Basic Business Etiquette in Saudi Arabia

Saudi Arabia benefits from valuable and plentiful natural resources, high per capita income and a growing consumer class that is interested in Western goods and services. These assets make Saudi Arabia an excellent place to do business, if you understand—more than in many other countries—that cultural literacy is essential. If you would like to break into this market and experience success, demonstrate your seriousness by respecting their cultural practices, including religion. 

The Importance of Religion

Western countries are religiously diverse, and Westerners consider their religion private and inappropriate for the workplace. In Saudi Arabia, Islam influences every aspect of the culture, from business hours to acceptable dress to meals to greetings. Saudi Arabia is religiously homogenous (about 85% Muslim). 

Focus on Personal Relationships

Saudi Arabians place great emphasis on relationships. Next to Islam, relationships are the second most important influence on Saudi culture. Plan to invest time and effort to build a personal relationship before attempting a business relationship. Share meals and attend several preliminary meetings to spend time getting to know one another. 

Focus on Family and Groups

The central social units in Saudi Arabia are family, clan, and other extended social groups. If you wish to compliment a Saudi Arabian man, then compliment his family rather than him personally. Likewise, avoid boasting about yourself. Focus instead on accomplishments of your children and extended family members. Because of Saudi gender practices, it is more courteous to ask about a man’s family and children (as opposed to specifically asking after his wife or daughters). 

Essential Differences from Western Culture

Gender equality

In recent years, the Saudi Arabian government has slowly begun to increase the presence of women in the workplace. Women wanting to do business in Saudi Arabia should be aware they may initially be regarded as inferiors in the Saudi business world. 


The Saudi management style is vertically hierarchical, with decision-making concentrated at the senior level of an organization. Saudi society is highly bureaucratic, and most decisions require several layers of approval. Social status in Saudi society is based on age and gender. 

Recommendation: To show the appropriate respect when greeting new business associates, start with the most senior male present and proceed from there.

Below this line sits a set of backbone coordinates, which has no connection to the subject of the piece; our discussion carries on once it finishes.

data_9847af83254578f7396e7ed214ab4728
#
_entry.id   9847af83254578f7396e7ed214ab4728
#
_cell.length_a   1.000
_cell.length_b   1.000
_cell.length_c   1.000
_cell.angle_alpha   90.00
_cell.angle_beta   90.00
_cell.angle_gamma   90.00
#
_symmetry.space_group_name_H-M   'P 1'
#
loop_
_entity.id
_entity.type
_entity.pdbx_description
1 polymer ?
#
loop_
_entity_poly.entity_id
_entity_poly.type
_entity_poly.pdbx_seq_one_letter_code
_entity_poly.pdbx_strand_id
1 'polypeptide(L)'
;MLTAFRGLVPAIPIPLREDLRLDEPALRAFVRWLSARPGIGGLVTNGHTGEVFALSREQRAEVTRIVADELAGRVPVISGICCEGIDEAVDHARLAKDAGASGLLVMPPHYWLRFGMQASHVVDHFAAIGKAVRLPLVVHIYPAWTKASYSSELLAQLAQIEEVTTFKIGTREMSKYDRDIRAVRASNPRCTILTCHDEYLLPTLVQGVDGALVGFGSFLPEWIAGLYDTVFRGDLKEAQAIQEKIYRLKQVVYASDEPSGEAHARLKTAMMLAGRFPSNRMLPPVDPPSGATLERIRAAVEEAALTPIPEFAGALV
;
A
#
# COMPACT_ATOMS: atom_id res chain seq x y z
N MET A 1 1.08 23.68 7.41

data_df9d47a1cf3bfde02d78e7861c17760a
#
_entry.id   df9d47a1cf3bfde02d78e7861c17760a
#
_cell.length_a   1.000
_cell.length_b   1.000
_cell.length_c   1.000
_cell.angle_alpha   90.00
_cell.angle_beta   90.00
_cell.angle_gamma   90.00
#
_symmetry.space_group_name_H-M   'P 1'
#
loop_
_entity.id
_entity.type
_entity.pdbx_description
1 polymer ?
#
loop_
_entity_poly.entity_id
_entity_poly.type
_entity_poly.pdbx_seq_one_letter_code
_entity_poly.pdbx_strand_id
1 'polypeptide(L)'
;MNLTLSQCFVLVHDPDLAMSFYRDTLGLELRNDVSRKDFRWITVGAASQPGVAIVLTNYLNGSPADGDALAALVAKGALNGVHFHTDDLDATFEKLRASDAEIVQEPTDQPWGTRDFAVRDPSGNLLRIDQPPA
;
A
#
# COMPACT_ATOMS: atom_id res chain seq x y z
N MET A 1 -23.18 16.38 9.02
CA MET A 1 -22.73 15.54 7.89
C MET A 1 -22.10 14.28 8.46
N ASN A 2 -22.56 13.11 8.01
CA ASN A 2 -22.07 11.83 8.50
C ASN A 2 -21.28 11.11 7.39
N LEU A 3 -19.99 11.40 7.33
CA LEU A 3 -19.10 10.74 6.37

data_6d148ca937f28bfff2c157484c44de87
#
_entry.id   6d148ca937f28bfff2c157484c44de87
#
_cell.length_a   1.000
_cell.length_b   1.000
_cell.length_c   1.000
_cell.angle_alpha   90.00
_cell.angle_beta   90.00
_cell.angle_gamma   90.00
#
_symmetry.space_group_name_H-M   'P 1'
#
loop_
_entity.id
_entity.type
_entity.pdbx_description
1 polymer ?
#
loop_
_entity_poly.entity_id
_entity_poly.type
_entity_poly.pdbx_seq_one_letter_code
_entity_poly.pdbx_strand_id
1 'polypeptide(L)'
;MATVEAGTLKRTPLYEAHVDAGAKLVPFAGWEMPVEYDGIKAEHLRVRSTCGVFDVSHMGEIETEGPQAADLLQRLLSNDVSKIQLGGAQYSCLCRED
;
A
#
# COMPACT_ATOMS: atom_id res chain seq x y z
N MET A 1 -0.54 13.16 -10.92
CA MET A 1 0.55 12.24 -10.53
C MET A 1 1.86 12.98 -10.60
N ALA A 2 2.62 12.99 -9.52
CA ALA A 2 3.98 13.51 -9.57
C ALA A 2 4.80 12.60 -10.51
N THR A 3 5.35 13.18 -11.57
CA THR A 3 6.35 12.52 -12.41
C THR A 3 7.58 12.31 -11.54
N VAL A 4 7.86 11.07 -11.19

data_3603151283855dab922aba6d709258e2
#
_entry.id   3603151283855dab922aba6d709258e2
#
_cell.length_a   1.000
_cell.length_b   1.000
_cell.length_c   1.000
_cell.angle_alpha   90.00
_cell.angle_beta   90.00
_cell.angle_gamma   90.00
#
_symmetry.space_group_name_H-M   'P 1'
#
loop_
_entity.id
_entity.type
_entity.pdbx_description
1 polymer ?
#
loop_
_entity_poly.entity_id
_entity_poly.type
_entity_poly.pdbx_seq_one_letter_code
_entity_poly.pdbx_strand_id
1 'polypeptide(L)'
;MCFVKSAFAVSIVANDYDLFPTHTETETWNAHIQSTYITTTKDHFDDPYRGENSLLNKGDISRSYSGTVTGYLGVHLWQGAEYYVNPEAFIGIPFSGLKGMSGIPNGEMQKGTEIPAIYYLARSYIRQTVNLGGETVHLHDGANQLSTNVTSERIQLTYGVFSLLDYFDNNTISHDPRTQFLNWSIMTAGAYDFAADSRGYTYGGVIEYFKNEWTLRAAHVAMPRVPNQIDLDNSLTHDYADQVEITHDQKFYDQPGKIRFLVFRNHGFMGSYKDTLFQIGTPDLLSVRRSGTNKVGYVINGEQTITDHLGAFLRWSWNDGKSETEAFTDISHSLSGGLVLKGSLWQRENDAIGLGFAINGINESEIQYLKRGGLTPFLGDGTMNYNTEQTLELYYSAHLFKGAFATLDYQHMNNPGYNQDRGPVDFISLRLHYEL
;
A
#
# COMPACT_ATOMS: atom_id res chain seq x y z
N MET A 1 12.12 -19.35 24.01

Key Business Practices

Differences between Arab and Western culture present special challenges to Western businesspeople. Remember that it is up to you to adapt, not your hosts.

Right Hand, Never Left

Always use your right hand for all public functions, as the left hand is considered unclean. 

Recommendation: Deliver gifts and business cards with your right hand, eat with your right hand (even if you are normally left-handed) and minimize the use of your left hand as much as possible.


It is customary for the person who issued the invitation to pick up the bill. Meetings are usually leisurely, and consist almost entirely of small talk, including questions about health, family, travels, and other non-business topics. 

Recommendation: Wait to discuss business until your business associate brings it up. 

Business Days and Hours

The Saudi work week begins on Sunday and ends on Thursday. The official days of rest are Friday and Saturday. Office hours tend to be from 9:00 a.m. to 1:00 p.m. and from 4:30 p.m. to 8:00 p.m. (from 8:00 p.m. to 1:00 a.m. during Ramadan), with some regional variation. 

Business dress

Business attire in Saudi Arabia is conservative. Despite the heat, men typically wear suits and ties for business meetings. Women should wear conservative attire that covers as much skin as possible, including their shoulders and necklines. Skirts should be ankle-length. 

Recommendation: Women should always carry head scarves – they may be expected to cover their hair in certain situations.


Nepotism is an expected part of the Saudi business world. It is not viewed negatively, but rather is seen as natural and appropriate for business.

Emphasis on Personal Connections

Because of the emphasis on trust and relationships, Saudis are not likely to welcome direct contact from someone who is not known to them. Rely on mutual acquaintances to facilitate introductions.

Recommendation: Work through your network as much as possible. 


Gifts are never required but are often appreciated, however, be cautious. Saudi Arabia, especially in the public sector, is considered moderately corrupt by Western standards. This is complicated by the regional concept of baksheesh, which means “gift,” and refers to anything from charitable donations to tipping and outright bribery. Because of this, and because of recent crackdowns on corruption, a gift to a business partner (especially early in the relationship) could be taken as an offensive suggestion that they are open to bribes.

Recommendation:  If you wish to give a gift, wait until your relationship is well-established. Make any gift small and personal, wrapped, and of high quality. Avoid alcohol, knives (anything with a blade), or any sort of pork product. 

With understanding, patience, and attention to cultural nuances, your chances of succeeding in the Saudi Arabian marketplace are much enhanced.